Addo NP is the quintessential elephant park of South Africa. The elephant is one of the most imposing, elegant and majestic animals you can see on a safari. Also, he is considered one of the smartest. If you love these animals and want to spend a day watching them, this is the place for you.
Addo NP is the third largest national park in South Africa after the Kruger NP (if you want to see our experience there, you can click here), and Kgalagadi Transfrontier Park. It is home to approximately 700 elephants, and you can also see the other big five (lions, leopards, buffalo and rhinos) and the famous flightless dung beetles.
The Addo NP has been a park with a history of success thanks to the conservation plan of the area that has been made since 1931. Before that date, it reached a point where there were only eleven elephants left because of the hunters of settlers in this region who cultivated land and raised livestock. Efforts have been made to increase the number of hectares in this park and to allow more animals to live there.
This park is divided into two parts: the terrestrial part and the marine part. In the marine part, located next to Port Elizabeth, you can see dolphins, white sharks, penguins and, when the time comes, whales. Addo NP is a little-known park, but it has stunning scenery. In addition, it is a park that we find very suitable for families with children, as there is a very pedagogical interpretation center and the distances are short. For us, it is a must stop during your tour around South Africa.
How to get there?
If you come from the north, follow the N10 towards the town of Paterson, and turn right (the R342) until you reach the gate of the Main Camp of the Addo NP. If you are coming from the south, from Port Elizabeth, you will need to follow the N2 which will take you to the town of Colchester, and there on your left you will find the gate of Matyholweni Camp to access the interior of the Addo NP.
The access roads to the Addo NP are paved and in good condition. In addition, most of the routes within the park can be done without the use of an all-terrain vehicle. We saw a lot of cars visiting this national park. If you like the world of 4×4, there are two areas within the park (Darlington and Kabouga Area) where you can do all-terrain routes with a prior booking to the Main Camp reception at Addo NP. In addition, from the reception, you can also book safaris with cars from the park that will take you to visit the different places of Addo.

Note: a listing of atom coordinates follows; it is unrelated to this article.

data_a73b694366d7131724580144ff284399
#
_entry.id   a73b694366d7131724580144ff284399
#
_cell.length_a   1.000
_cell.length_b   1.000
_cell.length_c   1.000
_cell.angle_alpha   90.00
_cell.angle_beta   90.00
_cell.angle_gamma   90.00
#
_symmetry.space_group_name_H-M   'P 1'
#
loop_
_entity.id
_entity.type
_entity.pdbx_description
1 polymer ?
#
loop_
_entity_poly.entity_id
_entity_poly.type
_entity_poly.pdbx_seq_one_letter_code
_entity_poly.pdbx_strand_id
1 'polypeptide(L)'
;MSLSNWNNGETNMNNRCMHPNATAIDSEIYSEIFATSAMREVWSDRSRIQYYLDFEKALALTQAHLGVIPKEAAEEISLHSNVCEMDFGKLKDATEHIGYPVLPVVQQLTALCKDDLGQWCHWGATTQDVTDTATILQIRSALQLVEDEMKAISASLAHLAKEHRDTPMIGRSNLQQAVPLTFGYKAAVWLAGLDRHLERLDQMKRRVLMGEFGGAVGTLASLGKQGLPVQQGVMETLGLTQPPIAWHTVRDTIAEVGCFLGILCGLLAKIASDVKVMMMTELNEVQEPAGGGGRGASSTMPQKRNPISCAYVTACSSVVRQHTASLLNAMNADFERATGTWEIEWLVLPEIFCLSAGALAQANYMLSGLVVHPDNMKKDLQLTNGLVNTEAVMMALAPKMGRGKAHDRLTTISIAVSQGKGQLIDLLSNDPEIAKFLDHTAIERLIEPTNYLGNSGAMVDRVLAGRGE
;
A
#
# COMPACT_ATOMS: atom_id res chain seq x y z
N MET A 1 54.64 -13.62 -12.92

This park is located just before the start of the Garden Route, a coastal route from Port Elizabeth to Cape Town on the N2 through various national parks, forests, waterfalls, rivers, mountains and lagoons; among others. If you want to know our experience on the Garden Route, you can click here. The Addo NP is a good stop before entering into the coast.
Permits and prices
The Addo NP is run by Sanparks, the organization that manages most of the country’s natural parks. Entrance fee is 360 rands per person. You can pay by credit card. The opening hours for this park are from 7am to 7pm.
In South Africa, however, there is the possibility of buying the Wild Card. The Wild Card is a card that allows you to visit all the parks in South Africa without having to pay for each day you visit them. It’s a great option if you visit a few parks or spend many days in the same park. It lasts one year. From the day of purchase until after 365 days, you can visit more than 80 parks in the country, including the Addo NP.
You can buy the Wild Card online here and you will receive an email with proof of purchase that you can print and show at the park gates. At the same time, if you book accommodation within a national park, remember to indicate that you have a Wild Card, so you don’t have to pay conservation fees and only pay for the accommodation you book.
Wild Card prices depend on whether you buy the card for one person, for a couple, or for a family. At the same time, it depends on how many parks you want to get on your card. If you check their website, you will be able to see a list of parks for each option and make the relevant calculations. As we traveled all over South Africa, we bought the ALL PARKS CLUSTER INTERNATIONAL option for a couple, and it cost us 5.100R. It’s a lot of money at once, but once you start doing park calculations and the number of days you’ll be there, it usually pays off. So, before you start the trip, we recommend that you make a list of all the parks you will visit, check the entry fees and compare it with the Wild Card. In this way you will see if it really pays off or not for your journey!